Amazon's affiliate program - Amazon Associates - has nearly one million affiliates, making it one of the biggest affiliate programs in the world. If you want to make money as an Amazon Affiliate, you have to use a carefully crafted disclaimer on your website, on your social media profiles, and on your mobile app.
If you don't include this language, you'll be banned from the Amazon Associates program.
Start by assessing your app. What does it do? Who is it geared towards? What kind of legal liability are you trying to avoid?
The most common mobile app disclaimers fall into one of the following categories. Let's look at some real life disclaimer examples.
This type of disclaimer says that the mobile app's content is for informational purposes only, and that the content should not be taken as the final, definite word on the topic at hand.
Here's an example from Stuart PC:
If you have any kind of medical-related app, this is a disclaimer that you'll want to include.
This disclaimer is where you'll let people know that you aren't giving medical or professional advice, and that no formal relationship is formed between you and the viewer.
Here's an example from WebMD:
Depending on what industry you're in, new developments may take place so rapidly that you can't possibly update your app with all of them on a second-by-second basis. If that sounds like a familiar problem, you need a disclaimer that explains the accuracy of your information.
Take a look at the disclaimer that EWG, a non-profit group that studies environmental health, uses:
Because changes can happen so quickly, EWG makes it clear that the information on their website and app reflects their "research at the time of publication." So, if you read something a year after it was published, you can't blame EWG for it no longer being accurate.
If your app links to any other apps or websites, you'll need to have a third party disclaimer. That way, if someone follows one of your links and ends up getting inaccurate information, content that they deem offensive, or even hacked, you won't be legally liable for it.
Here's how UCHealth has structured its third party disclaimer:
The explanation is very clear - "UCHealth has no control over the content of these third party websites and mobile applications." Then, for even more legal protection, it's pointed out that just because a link is provided to a third party, it doesn't necessarily mean that UCHealth endorses the linked content or its publisher.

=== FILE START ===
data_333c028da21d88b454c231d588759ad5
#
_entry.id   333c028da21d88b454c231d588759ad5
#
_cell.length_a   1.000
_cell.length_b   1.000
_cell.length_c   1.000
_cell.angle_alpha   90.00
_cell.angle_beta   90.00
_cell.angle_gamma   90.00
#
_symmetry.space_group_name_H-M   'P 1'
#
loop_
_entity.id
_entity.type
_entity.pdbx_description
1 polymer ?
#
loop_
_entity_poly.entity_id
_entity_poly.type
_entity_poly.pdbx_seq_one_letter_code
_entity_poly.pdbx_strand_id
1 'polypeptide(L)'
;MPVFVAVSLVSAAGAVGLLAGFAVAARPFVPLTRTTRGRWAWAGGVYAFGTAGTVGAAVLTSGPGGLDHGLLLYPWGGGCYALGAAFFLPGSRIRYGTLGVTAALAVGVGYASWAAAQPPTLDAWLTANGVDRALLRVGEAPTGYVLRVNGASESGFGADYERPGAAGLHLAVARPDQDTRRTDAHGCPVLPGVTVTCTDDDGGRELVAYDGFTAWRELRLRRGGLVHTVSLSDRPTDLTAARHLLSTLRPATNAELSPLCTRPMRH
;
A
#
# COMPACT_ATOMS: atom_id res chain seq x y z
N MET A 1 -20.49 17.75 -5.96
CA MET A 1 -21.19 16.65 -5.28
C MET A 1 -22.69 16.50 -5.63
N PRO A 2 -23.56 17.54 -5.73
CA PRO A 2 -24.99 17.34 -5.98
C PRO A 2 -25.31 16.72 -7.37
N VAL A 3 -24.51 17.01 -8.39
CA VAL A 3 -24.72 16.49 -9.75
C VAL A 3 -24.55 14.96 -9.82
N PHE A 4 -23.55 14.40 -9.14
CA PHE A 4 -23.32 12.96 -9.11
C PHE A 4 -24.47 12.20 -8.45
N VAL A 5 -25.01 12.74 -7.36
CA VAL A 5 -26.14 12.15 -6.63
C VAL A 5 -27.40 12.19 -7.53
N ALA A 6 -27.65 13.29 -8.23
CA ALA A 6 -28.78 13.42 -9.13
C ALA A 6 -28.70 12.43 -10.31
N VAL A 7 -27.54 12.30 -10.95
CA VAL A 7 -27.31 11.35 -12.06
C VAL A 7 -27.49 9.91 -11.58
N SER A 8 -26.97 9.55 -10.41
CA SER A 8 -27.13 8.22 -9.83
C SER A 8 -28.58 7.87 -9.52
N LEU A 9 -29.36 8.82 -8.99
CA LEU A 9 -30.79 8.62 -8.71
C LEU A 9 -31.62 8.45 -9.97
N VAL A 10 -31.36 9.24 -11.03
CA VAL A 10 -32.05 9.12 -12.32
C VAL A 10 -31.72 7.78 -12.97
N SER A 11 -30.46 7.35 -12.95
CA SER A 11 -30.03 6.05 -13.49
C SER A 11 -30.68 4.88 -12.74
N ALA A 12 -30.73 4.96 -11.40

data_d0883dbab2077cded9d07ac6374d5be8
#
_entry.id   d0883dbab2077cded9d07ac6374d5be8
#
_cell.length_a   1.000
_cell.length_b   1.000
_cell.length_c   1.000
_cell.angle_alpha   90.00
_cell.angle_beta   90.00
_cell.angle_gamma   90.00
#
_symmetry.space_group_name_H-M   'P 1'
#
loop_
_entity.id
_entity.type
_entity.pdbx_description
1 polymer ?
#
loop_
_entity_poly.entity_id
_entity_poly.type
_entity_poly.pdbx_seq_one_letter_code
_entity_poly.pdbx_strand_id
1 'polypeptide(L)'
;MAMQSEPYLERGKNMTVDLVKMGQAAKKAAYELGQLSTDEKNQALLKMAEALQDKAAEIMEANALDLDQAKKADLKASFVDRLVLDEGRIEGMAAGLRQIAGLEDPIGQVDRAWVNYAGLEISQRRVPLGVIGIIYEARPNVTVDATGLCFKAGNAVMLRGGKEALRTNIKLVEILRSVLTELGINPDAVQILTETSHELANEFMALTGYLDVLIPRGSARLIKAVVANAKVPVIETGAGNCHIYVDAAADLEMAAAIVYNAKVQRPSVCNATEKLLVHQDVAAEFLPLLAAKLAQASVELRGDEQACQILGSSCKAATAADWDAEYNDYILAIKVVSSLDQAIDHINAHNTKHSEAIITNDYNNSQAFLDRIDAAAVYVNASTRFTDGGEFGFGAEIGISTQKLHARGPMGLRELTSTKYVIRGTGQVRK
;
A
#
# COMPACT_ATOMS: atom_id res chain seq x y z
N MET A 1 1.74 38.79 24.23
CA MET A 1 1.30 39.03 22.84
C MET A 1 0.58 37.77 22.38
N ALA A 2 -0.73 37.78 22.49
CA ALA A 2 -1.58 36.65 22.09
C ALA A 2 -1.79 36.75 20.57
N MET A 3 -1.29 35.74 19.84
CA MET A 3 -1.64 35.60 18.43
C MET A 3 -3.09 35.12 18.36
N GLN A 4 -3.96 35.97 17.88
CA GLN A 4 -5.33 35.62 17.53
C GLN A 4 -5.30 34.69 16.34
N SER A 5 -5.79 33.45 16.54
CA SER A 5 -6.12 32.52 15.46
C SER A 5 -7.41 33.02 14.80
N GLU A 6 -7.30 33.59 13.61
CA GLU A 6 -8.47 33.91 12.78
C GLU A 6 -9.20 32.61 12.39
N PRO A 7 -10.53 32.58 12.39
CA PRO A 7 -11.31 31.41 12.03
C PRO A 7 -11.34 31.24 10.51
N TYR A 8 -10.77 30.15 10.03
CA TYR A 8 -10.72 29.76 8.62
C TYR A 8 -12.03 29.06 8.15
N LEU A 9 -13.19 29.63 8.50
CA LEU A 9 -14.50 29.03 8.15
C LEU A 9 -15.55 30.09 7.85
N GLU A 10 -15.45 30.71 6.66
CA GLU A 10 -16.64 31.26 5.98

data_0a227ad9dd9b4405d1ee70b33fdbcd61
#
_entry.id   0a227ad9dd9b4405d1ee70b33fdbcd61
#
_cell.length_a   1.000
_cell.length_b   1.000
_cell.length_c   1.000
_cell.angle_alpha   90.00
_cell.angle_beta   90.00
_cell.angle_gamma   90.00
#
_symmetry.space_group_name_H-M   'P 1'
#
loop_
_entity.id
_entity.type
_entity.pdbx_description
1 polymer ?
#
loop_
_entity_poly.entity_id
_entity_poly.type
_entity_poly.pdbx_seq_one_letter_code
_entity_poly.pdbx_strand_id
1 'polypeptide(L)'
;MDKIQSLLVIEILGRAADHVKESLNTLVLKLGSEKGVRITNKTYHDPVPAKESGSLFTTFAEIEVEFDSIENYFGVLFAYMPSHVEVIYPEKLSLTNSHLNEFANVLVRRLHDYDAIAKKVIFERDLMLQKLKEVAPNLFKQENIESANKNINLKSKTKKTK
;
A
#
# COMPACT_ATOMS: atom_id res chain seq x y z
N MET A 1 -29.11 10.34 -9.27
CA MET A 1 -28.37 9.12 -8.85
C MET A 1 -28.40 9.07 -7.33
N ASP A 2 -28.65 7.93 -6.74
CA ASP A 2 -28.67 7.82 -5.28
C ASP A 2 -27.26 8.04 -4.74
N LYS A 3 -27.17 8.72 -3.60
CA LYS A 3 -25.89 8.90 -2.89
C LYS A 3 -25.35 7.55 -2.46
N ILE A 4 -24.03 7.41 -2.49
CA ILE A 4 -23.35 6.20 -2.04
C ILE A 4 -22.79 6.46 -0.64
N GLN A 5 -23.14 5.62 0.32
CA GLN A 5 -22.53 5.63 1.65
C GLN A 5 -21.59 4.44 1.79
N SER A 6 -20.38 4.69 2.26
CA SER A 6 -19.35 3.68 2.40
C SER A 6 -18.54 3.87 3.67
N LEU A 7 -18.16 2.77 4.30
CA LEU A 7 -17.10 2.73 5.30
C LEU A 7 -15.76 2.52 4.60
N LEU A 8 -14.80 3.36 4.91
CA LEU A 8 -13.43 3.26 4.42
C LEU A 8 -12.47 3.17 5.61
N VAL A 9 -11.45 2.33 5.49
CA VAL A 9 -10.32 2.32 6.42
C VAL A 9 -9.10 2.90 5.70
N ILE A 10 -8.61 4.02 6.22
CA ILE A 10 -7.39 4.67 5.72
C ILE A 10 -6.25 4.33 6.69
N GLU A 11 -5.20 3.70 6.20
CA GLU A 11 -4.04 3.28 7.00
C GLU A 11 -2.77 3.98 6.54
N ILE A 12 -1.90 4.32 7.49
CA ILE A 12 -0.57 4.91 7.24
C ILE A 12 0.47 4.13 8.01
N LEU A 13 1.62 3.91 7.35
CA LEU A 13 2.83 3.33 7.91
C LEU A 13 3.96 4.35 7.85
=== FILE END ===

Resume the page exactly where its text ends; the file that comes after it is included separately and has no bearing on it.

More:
If you do decide to check out one of these third parties, "you do so entirely at your own risk".
Use at your own risk disclaimers pop up all over the place, and it's a good idea to include one on your mobile app. That way, your users know exactly what they're getting into.
Here's an example from Wikipedia:
As important as your disclaimers are, it's equally important that you display them appropriately. Let's look at that topic next.
Remember, the FTC requires that your disclaimer be clear and conspicuous.
There are a few different ways to do that:
Link your Terms and Conditions to your app's signup form
With this setup, users must agree with your Terms and Conditions - including any disclaimers that you've written in there - before using your app.
Create a pop-up
Some people think pop-ups are annoying, but one thing's for sure - you can't help but notice them. As a result, they're a good way to get users to see your mobile app disclaimers.
Here's an example of how a pop-up disclaimer can look on an app.
If you have both an app and a website, you can create a disclaimer page on your site and link to it from your app. That way, you don't have to worry about including it in the app's infrastructure.
You can include your website's disclaimer page link within your app's Legal, About, Settings menu or elsewhere where people would know to look.
Mobile apps are a great way to increase your brand's awareness, keep up with current technology and make more money. Just make sure you have solid disclaimers in place. Otherwise, your app could end up doing more harm than good.
Protect your own legal liability and manage user expectations with appropriate disclaimers for your mobile app.
The Sample App Disclaimer Template is available for download, for free, and it includes these sections:
You can download the Sample App Disclaimer Template as HTML code below. Copy it from the box field below (right-click > Select All and then Copy-paste) and then paste it on your website pages.
More specific Disclaimer Templates are available on our blog.
|Sample Disclaimer Template||A Disclaimer for all sorts of businesses.|
|Testimonial Disclaimer Sample||A Disclaimer for testimonials.|
|Sample Fair Use Disclaimer Template||A Disclaimer for fair use.|
|Sample Warranty Disclaimer Template||A Disclaimer of warranties.|
This article is not a substitute for professional legal advice. This article does not create an attorney-client relationship, nor is it a solicitation to offer legal advice.
16 August 2022